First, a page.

Many have called on the UN Security Council to refer Myanmar to the International Criminal Court to investigate allegations of committing atrocity crimes. The UN body has not done so.

There are at least three parallel attempts, in three separate courts, to pursue accountability. The ICC judges have authorised an investigation hinged on one aspect: the alleged deportation of the Rohingya, which is a crime against humanity under international law. 

Separately, the West African nation of The Gambia filed a lawsuit at the International Court of Justice asking the UN's highest court to hold Myanmar accountable for "state-sponsored genocide". In an emergency injunction granted in January 2020, the court ordered Myanmar to “take all measures within its power” to protect the Rohingya.

And in a third legal challenge, a Rohingya rights group launched a case calling on courts in Argentina to prosecute military and civilian officials under the concept of universal jurisdiction, which pushes for domestic courts to investigate international crimes. In August 2021, Rohingya women spoke remotely at a hearing held to determine whether an Argentinian court would pursue the case.

Read more → Life at disaster’s edge: What it means to start over – again and again

Bangladesh and Myanmar have pledged to begin the repatriation of Rohingya refugees, but multiple deadlines have come and gone with no movement. The UN, rights groups, and refugees themselves say Rakhine State is not yet safe for Rohingya to return – especially after the February 2021 coup.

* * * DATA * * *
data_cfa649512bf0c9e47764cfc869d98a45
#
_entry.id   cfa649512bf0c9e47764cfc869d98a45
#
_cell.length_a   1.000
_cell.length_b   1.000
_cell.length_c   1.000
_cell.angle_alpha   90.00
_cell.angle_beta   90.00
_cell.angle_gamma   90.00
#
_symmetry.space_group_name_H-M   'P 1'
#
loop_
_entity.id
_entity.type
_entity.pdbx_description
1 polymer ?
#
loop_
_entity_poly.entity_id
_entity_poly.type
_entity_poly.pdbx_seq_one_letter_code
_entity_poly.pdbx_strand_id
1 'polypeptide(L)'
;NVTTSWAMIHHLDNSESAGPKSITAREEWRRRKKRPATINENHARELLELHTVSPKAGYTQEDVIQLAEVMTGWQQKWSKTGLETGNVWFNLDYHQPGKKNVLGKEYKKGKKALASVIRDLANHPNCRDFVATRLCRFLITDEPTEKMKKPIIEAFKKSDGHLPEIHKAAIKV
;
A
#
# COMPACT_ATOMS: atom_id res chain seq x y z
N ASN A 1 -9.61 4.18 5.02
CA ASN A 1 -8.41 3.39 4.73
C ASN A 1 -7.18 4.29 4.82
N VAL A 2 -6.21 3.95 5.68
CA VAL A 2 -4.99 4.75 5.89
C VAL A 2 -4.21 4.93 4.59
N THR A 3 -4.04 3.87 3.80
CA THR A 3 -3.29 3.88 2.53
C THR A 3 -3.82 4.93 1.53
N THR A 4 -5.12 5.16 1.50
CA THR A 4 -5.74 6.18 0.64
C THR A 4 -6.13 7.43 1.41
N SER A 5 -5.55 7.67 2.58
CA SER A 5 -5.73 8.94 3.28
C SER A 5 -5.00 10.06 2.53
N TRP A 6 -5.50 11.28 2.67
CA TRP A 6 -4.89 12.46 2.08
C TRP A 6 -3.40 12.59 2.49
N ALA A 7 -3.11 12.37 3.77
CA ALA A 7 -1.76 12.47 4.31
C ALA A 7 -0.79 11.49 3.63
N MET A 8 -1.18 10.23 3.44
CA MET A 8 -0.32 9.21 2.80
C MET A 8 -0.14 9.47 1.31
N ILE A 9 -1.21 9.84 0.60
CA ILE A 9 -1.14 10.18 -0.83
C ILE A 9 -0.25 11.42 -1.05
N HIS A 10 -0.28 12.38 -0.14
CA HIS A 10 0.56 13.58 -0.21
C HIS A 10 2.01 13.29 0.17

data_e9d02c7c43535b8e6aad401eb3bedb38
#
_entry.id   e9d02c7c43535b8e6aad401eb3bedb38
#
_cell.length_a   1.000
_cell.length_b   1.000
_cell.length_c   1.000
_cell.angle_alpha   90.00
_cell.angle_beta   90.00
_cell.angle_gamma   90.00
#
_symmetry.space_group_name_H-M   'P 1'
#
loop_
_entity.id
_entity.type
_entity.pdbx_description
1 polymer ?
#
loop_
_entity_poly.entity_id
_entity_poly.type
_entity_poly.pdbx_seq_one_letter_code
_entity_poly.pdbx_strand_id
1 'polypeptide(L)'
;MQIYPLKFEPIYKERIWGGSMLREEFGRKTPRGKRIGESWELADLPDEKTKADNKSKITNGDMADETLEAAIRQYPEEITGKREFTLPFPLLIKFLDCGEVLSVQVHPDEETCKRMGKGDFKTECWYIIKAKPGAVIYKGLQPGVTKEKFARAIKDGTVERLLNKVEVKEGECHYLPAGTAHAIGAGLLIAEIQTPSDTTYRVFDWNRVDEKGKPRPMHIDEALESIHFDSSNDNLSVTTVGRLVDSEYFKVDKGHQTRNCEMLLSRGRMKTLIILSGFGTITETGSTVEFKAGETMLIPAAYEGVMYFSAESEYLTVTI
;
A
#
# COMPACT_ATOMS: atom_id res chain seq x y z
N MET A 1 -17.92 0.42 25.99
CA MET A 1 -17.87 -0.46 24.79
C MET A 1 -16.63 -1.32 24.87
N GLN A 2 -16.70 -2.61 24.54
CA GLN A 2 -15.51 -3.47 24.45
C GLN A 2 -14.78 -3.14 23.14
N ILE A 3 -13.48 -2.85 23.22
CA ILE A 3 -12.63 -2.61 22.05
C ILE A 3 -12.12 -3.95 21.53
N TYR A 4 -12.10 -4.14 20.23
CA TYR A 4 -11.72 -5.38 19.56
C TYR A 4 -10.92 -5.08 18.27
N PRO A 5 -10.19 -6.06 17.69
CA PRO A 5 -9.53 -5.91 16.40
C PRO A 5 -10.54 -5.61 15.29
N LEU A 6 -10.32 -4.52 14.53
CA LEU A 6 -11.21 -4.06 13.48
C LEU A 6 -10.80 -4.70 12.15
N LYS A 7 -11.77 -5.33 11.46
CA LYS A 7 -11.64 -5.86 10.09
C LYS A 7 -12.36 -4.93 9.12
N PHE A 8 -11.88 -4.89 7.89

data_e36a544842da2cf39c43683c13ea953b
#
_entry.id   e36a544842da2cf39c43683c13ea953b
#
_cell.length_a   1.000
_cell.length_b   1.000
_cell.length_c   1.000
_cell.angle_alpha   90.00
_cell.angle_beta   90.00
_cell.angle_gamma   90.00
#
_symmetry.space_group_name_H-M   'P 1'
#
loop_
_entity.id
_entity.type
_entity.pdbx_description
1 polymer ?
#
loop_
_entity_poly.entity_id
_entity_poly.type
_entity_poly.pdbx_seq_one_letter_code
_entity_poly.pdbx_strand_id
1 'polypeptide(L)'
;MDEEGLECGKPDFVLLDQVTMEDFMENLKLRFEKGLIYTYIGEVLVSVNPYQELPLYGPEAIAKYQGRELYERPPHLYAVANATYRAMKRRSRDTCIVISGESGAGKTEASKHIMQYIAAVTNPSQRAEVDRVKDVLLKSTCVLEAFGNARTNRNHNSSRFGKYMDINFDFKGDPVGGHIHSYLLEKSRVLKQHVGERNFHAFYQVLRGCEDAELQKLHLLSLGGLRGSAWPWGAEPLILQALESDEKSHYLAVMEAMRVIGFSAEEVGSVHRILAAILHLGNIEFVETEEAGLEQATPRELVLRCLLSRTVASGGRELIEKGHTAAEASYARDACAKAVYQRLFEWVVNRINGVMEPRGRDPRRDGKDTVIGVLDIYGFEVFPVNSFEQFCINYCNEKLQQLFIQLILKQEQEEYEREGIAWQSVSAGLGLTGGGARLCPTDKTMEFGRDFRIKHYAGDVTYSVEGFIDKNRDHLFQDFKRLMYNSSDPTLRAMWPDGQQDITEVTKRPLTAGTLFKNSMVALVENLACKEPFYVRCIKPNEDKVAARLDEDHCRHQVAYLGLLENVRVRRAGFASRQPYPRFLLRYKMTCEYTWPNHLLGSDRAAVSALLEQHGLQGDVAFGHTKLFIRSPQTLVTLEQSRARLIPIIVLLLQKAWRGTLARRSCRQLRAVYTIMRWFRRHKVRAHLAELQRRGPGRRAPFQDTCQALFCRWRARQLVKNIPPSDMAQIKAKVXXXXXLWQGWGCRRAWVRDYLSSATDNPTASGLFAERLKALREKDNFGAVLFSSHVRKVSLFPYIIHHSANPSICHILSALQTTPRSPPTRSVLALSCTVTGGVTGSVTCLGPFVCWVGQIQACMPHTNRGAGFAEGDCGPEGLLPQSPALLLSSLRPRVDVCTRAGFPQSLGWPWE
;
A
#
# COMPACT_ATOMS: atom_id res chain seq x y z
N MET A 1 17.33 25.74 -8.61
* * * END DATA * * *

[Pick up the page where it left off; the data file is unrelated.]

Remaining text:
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Satellite imagery showing rapid construction of new buildings on Bhasan Char
ESA Sentinel Hub
This timelapse shows the rapid construction of new buildings on Bhasan Char, a silt island on the Bay of Bengal.

With no resolution in sight in Myanmar and bleak prospects in Bangladesh, Rohingya are using once-dormant smuggling routes to travel to countries like Malaysia – including a rising proportion of women and children.

These journeys across the Bay of Bengal have grown deadlier amid coronavirus border closures and boat pushbacks, according to the UN’s refugee agency. At least eight percent of the 2,400 refugees known to have risked the voyage in 2020 died at sea, the agency estimated.

Bangladesh has transferred some 20,000 Rohingya refugees to Bhasan Char, a flood-prone island that critics call an “island jail” with inadequate healthcare and services. NGOs have reported outbreaks of acute watery diarrhoea and the presence of cholera.

The government has imposed more restrictions on the Rohingya as the crisis continues. Local community tensions have also risen. Aid groups report a rise in anti-Rohingya hate speech and racism.

Local NGOs and civil society groups are pushing for a greater role in leading the response, warning that international donor funding will dwindle over the long term.

And Rohingya refugees themselves have had little opportunity to participate in decisions that affect their futures – both in Bangladesh’s camps and when it comes to the possibility of returning to Myanmar.